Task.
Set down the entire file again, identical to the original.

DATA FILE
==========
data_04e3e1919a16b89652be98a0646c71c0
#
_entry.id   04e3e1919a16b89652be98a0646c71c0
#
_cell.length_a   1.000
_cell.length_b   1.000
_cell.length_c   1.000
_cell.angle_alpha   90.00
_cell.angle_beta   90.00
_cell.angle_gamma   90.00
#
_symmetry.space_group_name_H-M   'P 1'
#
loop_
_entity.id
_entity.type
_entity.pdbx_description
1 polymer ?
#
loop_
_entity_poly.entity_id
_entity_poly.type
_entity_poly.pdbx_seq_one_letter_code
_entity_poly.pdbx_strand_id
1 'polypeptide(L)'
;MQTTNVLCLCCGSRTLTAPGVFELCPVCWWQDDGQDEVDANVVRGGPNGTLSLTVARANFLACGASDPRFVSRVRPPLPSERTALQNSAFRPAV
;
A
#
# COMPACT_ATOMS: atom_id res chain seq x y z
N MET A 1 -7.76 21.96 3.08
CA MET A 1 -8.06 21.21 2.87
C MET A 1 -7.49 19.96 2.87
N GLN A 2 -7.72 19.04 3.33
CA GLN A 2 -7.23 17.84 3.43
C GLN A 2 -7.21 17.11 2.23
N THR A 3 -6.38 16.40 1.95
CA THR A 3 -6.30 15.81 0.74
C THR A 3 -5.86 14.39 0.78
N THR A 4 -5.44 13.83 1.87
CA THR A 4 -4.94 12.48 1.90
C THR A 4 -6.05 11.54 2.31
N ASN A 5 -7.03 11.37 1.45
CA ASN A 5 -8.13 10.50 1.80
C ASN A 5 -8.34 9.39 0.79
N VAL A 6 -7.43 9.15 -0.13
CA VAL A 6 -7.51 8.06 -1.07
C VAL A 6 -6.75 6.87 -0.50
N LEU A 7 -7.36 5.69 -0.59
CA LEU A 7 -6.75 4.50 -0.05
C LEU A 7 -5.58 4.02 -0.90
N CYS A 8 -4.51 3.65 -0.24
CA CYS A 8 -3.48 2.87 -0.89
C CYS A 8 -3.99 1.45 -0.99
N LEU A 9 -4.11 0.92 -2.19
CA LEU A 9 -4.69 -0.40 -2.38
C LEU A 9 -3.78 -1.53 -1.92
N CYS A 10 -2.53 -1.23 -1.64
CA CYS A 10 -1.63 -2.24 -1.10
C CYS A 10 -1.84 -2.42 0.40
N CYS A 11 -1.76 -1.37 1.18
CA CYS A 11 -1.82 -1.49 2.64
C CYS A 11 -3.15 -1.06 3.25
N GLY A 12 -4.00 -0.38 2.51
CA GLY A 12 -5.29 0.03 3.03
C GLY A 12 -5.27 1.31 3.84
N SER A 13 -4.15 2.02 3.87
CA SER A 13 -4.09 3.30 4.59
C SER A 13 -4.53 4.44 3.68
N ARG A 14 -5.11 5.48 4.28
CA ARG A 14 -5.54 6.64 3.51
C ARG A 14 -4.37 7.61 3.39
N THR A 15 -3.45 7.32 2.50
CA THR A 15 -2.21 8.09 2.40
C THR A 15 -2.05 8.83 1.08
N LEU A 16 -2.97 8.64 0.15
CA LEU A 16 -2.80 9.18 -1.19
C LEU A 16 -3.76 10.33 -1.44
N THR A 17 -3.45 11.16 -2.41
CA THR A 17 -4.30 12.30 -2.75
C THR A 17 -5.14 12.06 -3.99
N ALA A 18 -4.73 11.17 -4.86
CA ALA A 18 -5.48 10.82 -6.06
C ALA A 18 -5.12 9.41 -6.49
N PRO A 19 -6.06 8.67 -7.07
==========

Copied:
data_04e3e1919a16b89652be98a0646c71c0
#
_entry.id   04e3e1919a16b89652be98a0646c71c0
#
_cell.length_a   1.000
_cell.length_b   1.000
_cell.length_c   1.000
_cell.angle_alpha   90.00
_cell.angle_beta   90.00
_cell.angle_gamma   90.00
#
_symmetry.space_group_name_H-M   'P 1'
#
loop_
_entity.id
_entity.type
_entity.pdbx_description
1 polymer ?
#
loop_
_entity_poly.entity_id
_entity_poly.type
_entity_poly.pdbx_seq_one_letter_code
_entity_poly.pdbx_strand_id
1 'polypeptide(L)'
;MQTTNVLCLCCGSRTLTAPGVFELCPVCWWQDDGQDEVDANVVRGGPNGTLSLTVARANFLACGASDPRFVSRVRPPLPSERTALQNSAFRPAV
;
A
#
# COMPACT_ATOMS: atom_id res chain seq x y z
N MET A 1 -7.76 21.96 3.08
CA MET A 1 -8.06 21.21 2.87
C MET A 1 -7.49 19.96 2.87
N GLN A 2 -7.72 19.04 3.33
CA GLN A 2 -7.23 17.84 3.43
C GLN A 2 -7.21 17.11 2.23
N THR A 3 -6.38 16.40 1.95
CA THR A 3 -6.30 15.81 0.74
C THR A 3 -5.86 14.39 0.78
N THR A 4 -5.44 13.83 1.87
CA THR A 4 -4.94 12.48 1.90
C THR A 4 -6.05 11.54 2.31
N ASN A 5 -7.03 11.37 1.45
CA ASN A 5 -8.13 10.50 1.80
C ASN A 5 -8.34 9.39 0.79
N VAL A 6 -7.43 9.15 -0.13
CA VAL A 6 -7.51 8.06 -1.07
C VAL A 6 -6.75 6.87 -0.50
N LEU A 7 -7.36 5.69 -0.59
CA LEU A 7 -6.75 4.50 -0.05
C LEU A 7 -5.58 4.02 -0.90
N CYS A 8 -4.51 3.65 -0.24
CA CYS A 8 -3.48 2.87 -0.89
C CYS A 8 -3.99 1.45 -0.99
N LEU A 9 -4.11 0.92 -2.19
CA LEU A 9 -4.69 -0.40 -2.38
C LEU A 9 -3.78 -1.53 -1.92
N CYS A 10 -2.53 -1.23 -1.64
CA CYS A 10 -1.63 -2.24 -1.10
C CYS A 10 -1.84 -2.42 0.40
N CYS A 11 -1.76 -1.37 1.18
CA CYS A 11 -1.82 -1.49 2.64
C CYS A 11 -3.15 -1.06 3.25
N GLY A 12 -4.00 -0.38 2.51
CA GLY A 12 -5.29 0.03 3.03
C GLY A 12 -5.27 1.31 3.84
N SER A 13 -4.15 2.02 3.87
CA SER A 13 -4.09 3.30 4.59
C SER A 13 -4.53 4.44 3.68
N ARG A 14 -5.11 5.48 4.28
CA ARG A 14 -5.54 6.64 3.51
C ARG A 14 -4.37 7.61 3.39
N THR A 15 -3.45 7.32 2.50
CA THR A 15 -2.21 8.09 2.40
C THR A 15 -2.05 8.83 1.08
N LEU A 16 -2.97 8.64 0.15
CA LEU A 16 -2.80 9.18 -1.19
C LEU A 16 -3.76 10.33 -1.44
N THR A 17 -3.45 11.16 -2.41
CA THR A 17 -4.30 12.30 -2.75
C THR A 17 -5.14 12.06 -3.99
N ALA A 18 -4.73 11.17 -4.86
CA ALA A 18 -5.48 10.82 -6.06
C ALA A 18 -5.12 9.41 -6.49
N PRO A 19 -6.06 8.67 -7.07